‘Only Murders in the Building’ Season 2 Review: Cozy Hulu Mystery Remains One of TV’s Best Shows

Steve Martin, Martin Short and Selena Gomez return for an all-new story on June 28


Last year’s surprise streaming sensation “Only Murders in the Building” finds itself in a precarious position as it returns for a 10-episode second season, owing to the same creative hybridization that made its first season such a delight. The show is part cozy murder mystery, with multiple retirement-age sleuths investigating crimes that, while serious, aren’t depicted with an oppressively grim or gritty tone—which makes for a potentially easy route towards a long run. (Keep in mind that cozy mystery shows used to crank out two-dozen new plots per season, and “Murder, She Wrote” ran for 12 years.)

But the show is also part New York character comedy, exploring the inner lives of unlikely allies Charles-Haden Savage (Steve Martin), Oliver Putnam (Martin Short), and Mabel Mora (Selena Gomez), neighbors at an Upper West Side apartment building called the Arconia, who create a podcast out of their DIY murder investigation. So many TV shows create memorable characters, explore their backstories and growth over the course of a season, and have trouble recreating the magic when forced to mine those personalities further.

“Only Murders” Season 2 comes with built-in jokes about this. Charles, Oliver, and Mabel are making their own Season-2-within-the-Season-2 of their show-within-the-show, and feeling the pressure of following up their unexpected podcast hit. (There are even diehard fans of the podcast on hand to complain about wheel-spinning and other aspect of the show’s second season in a particularly meta bit.) Also adding to the pressure: the fact that they’re being framed for this season’s new murder.

As shown in last year’s cliffhanger, cranky Arconia board president Bunny (Jayne Houdyshell) has been stabbed to death in Mabel’s apartment, and while there isn’t enough direct evidence to actually charge any of our heroes with the crime, someone appears to be planting clues meant to implicate one or all of them.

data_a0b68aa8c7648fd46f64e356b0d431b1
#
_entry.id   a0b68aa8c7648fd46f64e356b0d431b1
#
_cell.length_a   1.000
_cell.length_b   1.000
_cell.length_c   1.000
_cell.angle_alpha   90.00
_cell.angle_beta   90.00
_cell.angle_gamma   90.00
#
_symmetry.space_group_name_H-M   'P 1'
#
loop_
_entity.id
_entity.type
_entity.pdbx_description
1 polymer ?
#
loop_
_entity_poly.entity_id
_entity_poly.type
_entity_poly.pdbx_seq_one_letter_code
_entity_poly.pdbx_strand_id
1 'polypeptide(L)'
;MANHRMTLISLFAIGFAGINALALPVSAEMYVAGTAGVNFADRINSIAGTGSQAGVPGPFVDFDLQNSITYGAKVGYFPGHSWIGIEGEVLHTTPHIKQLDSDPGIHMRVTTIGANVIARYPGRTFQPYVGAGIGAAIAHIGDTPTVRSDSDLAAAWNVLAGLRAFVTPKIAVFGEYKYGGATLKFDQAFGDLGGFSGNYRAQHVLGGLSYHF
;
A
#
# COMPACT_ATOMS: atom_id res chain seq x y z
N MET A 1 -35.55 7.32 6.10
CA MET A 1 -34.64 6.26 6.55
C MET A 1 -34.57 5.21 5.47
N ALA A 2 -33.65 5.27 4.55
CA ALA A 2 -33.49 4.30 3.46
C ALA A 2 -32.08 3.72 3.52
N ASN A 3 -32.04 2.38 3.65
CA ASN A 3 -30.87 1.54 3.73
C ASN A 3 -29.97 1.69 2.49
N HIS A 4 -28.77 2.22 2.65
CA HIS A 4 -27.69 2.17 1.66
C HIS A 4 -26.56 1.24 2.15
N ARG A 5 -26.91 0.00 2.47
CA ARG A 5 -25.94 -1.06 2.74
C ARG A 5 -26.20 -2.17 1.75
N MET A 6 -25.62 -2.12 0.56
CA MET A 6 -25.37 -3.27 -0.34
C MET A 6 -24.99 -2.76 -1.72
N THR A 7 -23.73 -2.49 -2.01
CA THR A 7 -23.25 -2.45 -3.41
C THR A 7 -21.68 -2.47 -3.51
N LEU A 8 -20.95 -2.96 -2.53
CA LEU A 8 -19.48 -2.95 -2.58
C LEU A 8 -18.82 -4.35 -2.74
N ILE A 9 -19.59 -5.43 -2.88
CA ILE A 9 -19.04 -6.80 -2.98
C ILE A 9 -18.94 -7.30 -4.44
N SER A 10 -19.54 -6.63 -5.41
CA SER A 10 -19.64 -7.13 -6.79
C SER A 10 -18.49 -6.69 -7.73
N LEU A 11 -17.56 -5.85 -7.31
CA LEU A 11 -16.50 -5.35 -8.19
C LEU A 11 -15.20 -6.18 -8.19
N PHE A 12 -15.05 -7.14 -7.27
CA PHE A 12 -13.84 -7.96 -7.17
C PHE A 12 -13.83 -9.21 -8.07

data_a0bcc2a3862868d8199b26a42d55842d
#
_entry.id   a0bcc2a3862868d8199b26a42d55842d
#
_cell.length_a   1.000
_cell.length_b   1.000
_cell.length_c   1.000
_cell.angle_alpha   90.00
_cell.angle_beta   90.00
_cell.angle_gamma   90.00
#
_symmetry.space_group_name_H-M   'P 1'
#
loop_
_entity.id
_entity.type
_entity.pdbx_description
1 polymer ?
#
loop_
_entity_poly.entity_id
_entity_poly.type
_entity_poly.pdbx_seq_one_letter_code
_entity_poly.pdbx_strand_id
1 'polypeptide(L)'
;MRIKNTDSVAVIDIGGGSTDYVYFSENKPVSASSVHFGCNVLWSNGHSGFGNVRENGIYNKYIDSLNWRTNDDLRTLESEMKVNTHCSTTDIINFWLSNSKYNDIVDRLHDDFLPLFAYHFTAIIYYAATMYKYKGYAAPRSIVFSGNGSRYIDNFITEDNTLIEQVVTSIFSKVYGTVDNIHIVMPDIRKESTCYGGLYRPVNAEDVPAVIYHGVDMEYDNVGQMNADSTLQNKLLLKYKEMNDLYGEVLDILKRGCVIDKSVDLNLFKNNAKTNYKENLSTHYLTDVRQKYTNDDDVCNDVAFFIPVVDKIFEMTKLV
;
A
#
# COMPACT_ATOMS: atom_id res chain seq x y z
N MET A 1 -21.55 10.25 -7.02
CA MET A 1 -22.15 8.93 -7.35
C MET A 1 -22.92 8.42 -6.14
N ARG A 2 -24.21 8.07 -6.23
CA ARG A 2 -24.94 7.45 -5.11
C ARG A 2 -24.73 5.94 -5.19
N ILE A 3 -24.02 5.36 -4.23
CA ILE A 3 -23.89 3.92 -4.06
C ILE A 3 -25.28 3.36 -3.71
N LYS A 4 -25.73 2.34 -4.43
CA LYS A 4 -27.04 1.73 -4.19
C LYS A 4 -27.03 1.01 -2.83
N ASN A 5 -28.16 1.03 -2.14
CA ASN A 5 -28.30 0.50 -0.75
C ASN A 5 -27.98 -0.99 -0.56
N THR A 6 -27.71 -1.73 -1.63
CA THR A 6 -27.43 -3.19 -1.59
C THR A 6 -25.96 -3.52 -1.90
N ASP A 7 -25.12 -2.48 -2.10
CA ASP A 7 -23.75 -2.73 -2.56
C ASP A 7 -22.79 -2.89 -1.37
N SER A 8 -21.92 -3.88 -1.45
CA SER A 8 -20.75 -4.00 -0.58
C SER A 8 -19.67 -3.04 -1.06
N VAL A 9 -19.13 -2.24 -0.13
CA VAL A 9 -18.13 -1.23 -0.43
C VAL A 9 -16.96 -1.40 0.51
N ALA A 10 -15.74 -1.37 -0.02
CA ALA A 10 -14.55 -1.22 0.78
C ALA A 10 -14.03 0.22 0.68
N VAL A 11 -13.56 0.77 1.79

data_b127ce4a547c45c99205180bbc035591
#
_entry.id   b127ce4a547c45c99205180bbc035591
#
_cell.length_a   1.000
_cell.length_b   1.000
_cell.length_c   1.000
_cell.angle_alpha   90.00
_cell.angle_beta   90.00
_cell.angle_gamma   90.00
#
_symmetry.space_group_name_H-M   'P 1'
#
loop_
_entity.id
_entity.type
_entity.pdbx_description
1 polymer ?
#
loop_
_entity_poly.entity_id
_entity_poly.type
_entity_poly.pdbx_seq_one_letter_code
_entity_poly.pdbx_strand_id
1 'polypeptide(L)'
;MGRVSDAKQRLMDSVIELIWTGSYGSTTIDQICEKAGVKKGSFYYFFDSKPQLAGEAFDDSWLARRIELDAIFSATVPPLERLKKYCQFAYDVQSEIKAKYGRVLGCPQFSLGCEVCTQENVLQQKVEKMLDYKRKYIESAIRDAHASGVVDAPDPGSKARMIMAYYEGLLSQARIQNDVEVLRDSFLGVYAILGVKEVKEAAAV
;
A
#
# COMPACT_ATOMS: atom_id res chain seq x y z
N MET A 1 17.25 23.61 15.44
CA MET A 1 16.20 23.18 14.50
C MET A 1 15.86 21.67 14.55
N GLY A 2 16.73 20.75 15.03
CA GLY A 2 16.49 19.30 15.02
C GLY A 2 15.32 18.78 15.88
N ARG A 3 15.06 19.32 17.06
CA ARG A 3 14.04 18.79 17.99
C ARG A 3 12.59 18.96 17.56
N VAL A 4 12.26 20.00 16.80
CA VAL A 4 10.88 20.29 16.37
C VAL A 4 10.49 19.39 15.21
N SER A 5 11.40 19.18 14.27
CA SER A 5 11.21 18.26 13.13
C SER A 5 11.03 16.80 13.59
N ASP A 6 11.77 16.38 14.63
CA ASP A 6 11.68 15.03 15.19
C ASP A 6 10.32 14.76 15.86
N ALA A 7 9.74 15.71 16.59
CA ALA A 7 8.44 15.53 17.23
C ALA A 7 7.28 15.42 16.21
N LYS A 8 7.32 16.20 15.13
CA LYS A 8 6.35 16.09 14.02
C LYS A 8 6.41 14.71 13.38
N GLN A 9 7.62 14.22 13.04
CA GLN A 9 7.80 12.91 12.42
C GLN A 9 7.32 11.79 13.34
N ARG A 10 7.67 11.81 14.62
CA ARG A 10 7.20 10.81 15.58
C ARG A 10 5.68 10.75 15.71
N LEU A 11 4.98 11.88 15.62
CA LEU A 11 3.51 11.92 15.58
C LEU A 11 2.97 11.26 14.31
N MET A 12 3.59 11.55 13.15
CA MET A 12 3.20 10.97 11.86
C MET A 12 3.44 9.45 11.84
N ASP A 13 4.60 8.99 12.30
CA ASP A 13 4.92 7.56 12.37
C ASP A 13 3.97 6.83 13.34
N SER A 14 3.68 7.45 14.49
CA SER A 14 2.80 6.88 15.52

No spoilers here, and not just because the ultimate resolution has been understandably held back from critics. (Eight of the season’s ten episodes were provided for review.) As with some other second seasons of other complicated and clever whodunnit narratives (“Veronica Mars” springs to mind), “Only Murders” gets a little knottier as it goes along, retaining plenty of suspects and side characters from the first season while adding the requisite new ones. The latter characters include Mabel’s new art-world pal Alice (Cara Delevinge), Bunny’s even-older mother (Shirley MacLaine), a cranky vulgarian of a cop (Michael Rapaport), and Amy Schumer playing herself, swapping in for last season’s Sting as the Arconia’s resident celeb, among others. This is a lot of traffic to direct while still attempting to maintain a fleet, comic pace.

So it’s all the more impressive that “Only Murders” still makes time for digressions, micro and macro. To the former, there are scenes like the one where Charles and Oliver excitedly expound at length about the Iran-Contra hearings; to the latter, one early-season episode takes time to follow Bunny on the last day of her life. The Bunny episode is there to offer clues and establish certain characters, yes, but it’s also an effective bit of New York City portraiture. The Season 1 practice of tapping other characters’ voices to narrate bits of different episodes remains, and Season 2 goes deeper into the fictional history of the Arconia. If this involves one plot-engine revelation that feels a bit broadly convenient to have escaped earlier notice, it’s hard to complain that snappy 32-minute episodes of a cozy comedy-mystery series are getting too ambitious.

Not every single element of the show reaches so far: Martin and Short are occasionally tasked with both plotlines and shtick that sometimes retread elements of the first season. (You don’t spend fifty-plus years as a comic actor honing an instinct for playing the hits.) Gomez’s performance as Mabel, though, continues to reveal hidden depths of frustration and youthful confusion while staying true to her deadpan affect. And despite other characters’ mounting suspicions over Mabel’s supposed propensity for snapping into a murderous rage, it’s not all serious: This season includes a scene that twists her role as resident young person of the trio, where Mabel, who occupies the Gen-Z/millennial border, is absolutely mystified by a torrent of slangy chatter from a younger, fully Gen-Z character.

The show wears these anxieties lightly, but well. While darker-hued noir mysteries tend to reveal the rot lurking beneath urban institutions, “Only Murders” takes a more humanist but no less rich approach, exposing the loneliness and thwarted dreams beneath the Arconia’s handsome architecture. A project that blends elements of “Seinfeld” and “Diagnosis Murder” sounds like a throwaway reference on a Tina Fey comedy (and Fey herself is on hand, to reprise her NPR-spoofing role from last season). Instead, it remains one of the best shows on television.

“Only Murders in the Building” Season 2 premieres on Hulu on June 28 with two episodes, followed by one new episode released weekly.